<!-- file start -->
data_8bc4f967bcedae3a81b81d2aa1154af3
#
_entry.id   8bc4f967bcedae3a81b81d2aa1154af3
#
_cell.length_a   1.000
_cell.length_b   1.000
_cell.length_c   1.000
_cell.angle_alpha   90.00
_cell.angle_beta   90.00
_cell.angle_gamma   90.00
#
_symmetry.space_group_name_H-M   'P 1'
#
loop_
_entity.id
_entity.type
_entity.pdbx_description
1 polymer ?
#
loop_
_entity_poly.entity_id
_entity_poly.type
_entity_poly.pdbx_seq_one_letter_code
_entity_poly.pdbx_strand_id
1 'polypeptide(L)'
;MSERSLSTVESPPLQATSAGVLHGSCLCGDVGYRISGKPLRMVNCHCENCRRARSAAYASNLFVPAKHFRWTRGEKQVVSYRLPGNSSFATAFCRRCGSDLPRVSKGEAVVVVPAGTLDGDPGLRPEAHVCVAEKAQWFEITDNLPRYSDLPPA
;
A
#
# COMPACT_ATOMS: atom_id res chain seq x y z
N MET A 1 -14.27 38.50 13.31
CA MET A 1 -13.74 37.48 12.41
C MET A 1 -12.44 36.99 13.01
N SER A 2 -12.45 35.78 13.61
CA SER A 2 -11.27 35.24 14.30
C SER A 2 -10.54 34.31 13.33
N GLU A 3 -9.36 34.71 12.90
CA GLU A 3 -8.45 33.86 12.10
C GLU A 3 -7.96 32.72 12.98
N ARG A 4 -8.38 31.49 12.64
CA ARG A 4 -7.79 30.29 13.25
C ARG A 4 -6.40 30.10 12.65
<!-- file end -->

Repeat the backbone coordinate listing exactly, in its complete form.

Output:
data_8bc4f967bcedae3a81b81d2aa1154af3
#
_entry.id   8bc4f967bcedae3a81b81d2aa1154af3
#
_cell.length_a   1.000
_cell.length_b   1.000
_cell.length_c   1.000
_cell.angle_alpha   90.00
_cell.angle_beta   90.00
_cell.angle_gamma   90.00
#
_symmetry.space_group_name_H-M   'P 1'
#
loop_
_entity.id
_entity.type
_entity.pdbx_description
1 polymer ?
#
loop_
_entity_poly.entity_id
_entity_poly.type
_entity_poly.pdbx_seq_one_letter_code
_entity_poly.pdbx_strand_id
1 'polypeptide(L)'
;MSERSLSTVESPPLQATSAGVLHGSCLCGDVGYRISGKPLRMVNCHCENCRRARSAAYASNLFVPAKHFRWTRGEKQVVSYRLPGNSSFATAFCRRCGSDLPRVSKGEAVVVVPAGTLDGDPGLRPEAHVCVAEKAQWFEITDNLPRYSDLPPA
;
A
#
# COMPACT_ATOMS: atom_id res chain seq x y z
N MET A 1 -14.27 38.50 13.31
CA MET A 1 -13.74 37.48 12.41
C MET A 1 -12.44 36.99 13.01
N SER A 2 -12.45 35.78 13.61
CA SER A 2 -11.27 35.24 14.30
C SER A 2 -10.54 34.31 13.33
N GLU A 3 -9.36 34.71 12.90
CA GLU A 3 -8.45 33.86 12.10
C GLU A 3 -7.96 32.72 12.98
N ARG A 4 -8.38 31.49 12.64
CA ARG A 4 -7.79 30.29 13.25
C ARG A 4 -6.40 30.10 12.65